I am between jobs. I finished one job yesterday and will start the next in February.
I celebrated with 10mg of valium and a trip to the dentist. The fact that I did not have to be put more under than that with chemical coshes is what I am going to call progress. Further evidence that might be considered change of sorts include:
I have ditched the world of Apple and Microsoft and migrated myself to cloud-based computing.
I am lying on a bed that does not need changing, with a silk pillow and net curtains that are clean.
The dog has developed agoraphobia, so rather than taking him on a nice walk, I might have to walk myself.
I have ditched eating meat.
I have stopped wishing I still lived in London.
I have decided to let some stuff go. That happened yesterday. Today is a new day.
“Whereof one cannot speak, thereof one must be silent.”
Wittgenstein, (1921) Tractatus Logico-Philosophicus
London has held my devotion for as long as I can remember. My favourite place in the world to visit was the Bethnal Green Museum of Childhood, travelling a few stops on the tube with my grandmother. My own children were both born in Hackney. I lived in the borough of Hackney for 15 years – four homes were in social housing – ranging from the 2nd floor through to the 15th.
The events that unfolded with terrifying speed and yet horrific slow motion at Grenfell Tower have been so close to home that I have deliberately failed to imagine them. I have switched off the news, averted my eyes, avoided eye witness reports. And yet the almost unbearable torment of the lost souls and their family, friends, has crept in.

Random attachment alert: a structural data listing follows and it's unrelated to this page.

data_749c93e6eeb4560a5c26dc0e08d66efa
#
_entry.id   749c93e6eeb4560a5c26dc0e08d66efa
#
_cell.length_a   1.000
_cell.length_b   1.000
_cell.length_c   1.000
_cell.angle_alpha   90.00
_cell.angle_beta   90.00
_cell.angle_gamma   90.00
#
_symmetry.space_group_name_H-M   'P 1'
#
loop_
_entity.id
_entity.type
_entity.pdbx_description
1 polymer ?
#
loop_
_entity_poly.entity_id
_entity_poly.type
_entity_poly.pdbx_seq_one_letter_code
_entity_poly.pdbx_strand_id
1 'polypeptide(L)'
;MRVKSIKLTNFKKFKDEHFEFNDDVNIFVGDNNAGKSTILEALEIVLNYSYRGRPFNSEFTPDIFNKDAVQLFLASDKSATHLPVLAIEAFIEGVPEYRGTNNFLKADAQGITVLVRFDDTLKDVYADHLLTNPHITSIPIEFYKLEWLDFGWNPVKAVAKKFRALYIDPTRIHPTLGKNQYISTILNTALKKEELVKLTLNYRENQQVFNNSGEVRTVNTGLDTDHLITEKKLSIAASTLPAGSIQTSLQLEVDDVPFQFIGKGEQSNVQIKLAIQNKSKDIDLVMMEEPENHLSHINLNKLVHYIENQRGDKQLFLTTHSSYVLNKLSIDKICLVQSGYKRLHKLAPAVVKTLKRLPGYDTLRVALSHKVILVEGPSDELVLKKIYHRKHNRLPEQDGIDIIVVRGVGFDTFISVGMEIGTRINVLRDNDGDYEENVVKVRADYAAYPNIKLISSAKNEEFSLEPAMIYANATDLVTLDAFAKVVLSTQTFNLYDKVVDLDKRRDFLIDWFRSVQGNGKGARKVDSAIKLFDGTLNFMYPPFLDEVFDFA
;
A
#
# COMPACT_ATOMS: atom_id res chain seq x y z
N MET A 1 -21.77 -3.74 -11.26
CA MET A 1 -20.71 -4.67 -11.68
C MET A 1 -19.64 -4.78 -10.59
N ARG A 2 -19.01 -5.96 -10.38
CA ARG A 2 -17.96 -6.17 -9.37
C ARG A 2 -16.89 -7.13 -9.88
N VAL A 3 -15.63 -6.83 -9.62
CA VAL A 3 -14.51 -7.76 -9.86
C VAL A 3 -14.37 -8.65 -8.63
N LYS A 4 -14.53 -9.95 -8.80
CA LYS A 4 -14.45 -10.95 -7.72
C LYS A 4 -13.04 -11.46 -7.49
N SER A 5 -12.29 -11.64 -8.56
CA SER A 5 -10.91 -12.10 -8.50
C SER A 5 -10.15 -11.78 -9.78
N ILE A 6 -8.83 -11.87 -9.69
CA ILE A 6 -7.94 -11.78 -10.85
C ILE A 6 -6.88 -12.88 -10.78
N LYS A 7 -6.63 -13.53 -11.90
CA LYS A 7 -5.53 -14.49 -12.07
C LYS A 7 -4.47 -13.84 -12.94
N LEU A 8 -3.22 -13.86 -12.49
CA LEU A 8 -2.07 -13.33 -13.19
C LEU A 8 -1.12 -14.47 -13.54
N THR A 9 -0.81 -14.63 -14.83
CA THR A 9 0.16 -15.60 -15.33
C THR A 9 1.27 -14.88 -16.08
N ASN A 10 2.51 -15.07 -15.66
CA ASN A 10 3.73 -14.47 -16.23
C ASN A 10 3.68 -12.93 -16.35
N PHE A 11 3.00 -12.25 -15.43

I have my own brief experience with flames on the 8th floor, in a flat, asleep in the early hours. I was pregnant with our first daughter and I owe my life to my partner who shook me awake, having smelt smoke. Next door was on fire.
I realised then, and quickly, that had that fire taken hold, on the end of the balcony as we were, the furthest from the stairs, we would have been in real trouble. And yes, our public landlord was crappy back then. Like now there were no sprinklers or alarms. But there was not the raging divide between rich and poor and the rampant gentrification there is now. Our block was not clad in a flammable facade waiting to engulf the whole block if one person nodded off with a cigarette in their hand. An event, like the fire I woke up to, could have been a tragic accident, but an accident no less.
Grenfell Tower is no accident. Those who call for culpability are correct. Those who question why the media, even whilst poring over every gruesome detail and lapping up eye witness accounts, are strangely coy about the actual number of people lost, are correct. Those who criticise the use of the cladding, are correct. Those who question the laws and regulations that remain unmade and not updated, are correct. The clamour of voices in the last 48 hours, not least those of the residents who spelled out the danger over the years, paint a picture of multiple shortcomings, where organisations and public servants failed to listen, failed to respond, and failed to act.
Tonight, protestors are on the march in a broken city. I stand with them #JusticeforGrenfell
Apart from some desperate spinning by the Tories and their pet media – including an email from party chair Patrick McLoughlin criticising Corbyn’s lack of enthusiasm for incinerating millions – there’s a huge consensus that Jeremy Corbyn won last night’s BBC Question Time special by a distance, in spite of aggression by a number of Tory plants in the audience who were allowed more questions than anyone else.
Even some right-wing commentators agreed:
Theresa May was unable to do more than repeat slogans – even in answer to a questioner who said she always answered with slogans – and looked wooden, insincere and callous.
Corbyn looked measured, intelligent, unflappable, compassionate and above all genuine. He…